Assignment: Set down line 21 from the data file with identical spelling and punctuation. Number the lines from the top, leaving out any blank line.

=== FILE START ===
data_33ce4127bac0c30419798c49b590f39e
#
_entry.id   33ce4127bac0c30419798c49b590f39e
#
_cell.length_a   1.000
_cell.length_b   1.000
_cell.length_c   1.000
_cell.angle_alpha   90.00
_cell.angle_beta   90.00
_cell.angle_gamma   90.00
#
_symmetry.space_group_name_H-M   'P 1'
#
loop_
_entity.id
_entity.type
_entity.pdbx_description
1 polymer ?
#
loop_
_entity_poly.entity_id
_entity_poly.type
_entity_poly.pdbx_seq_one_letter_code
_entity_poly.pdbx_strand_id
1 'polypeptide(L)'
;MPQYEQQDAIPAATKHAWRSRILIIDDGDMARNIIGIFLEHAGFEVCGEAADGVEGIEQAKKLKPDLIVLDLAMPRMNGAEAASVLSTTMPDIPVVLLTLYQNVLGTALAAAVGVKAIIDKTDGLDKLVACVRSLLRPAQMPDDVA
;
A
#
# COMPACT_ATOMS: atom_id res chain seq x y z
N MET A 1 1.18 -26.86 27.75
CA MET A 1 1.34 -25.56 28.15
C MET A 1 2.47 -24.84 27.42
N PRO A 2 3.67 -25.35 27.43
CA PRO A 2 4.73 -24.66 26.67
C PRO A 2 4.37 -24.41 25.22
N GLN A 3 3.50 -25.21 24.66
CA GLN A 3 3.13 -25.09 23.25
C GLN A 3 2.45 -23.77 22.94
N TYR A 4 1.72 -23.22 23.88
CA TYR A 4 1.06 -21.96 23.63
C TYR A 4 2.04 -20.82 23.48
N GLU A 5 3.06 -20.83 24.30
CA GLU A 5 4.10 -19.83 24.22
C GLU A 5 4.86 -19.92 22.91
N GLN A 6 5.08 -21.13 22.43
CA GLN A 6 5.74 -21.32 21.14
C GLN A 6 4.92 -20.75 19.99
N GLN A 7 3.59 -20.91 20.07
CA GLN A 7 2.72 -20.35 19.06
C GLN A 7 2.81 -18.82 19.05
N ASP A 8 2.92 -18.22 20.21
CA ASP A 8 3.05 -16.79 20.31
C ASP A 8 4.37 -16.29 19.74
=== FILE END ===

_entity_poly.entity_id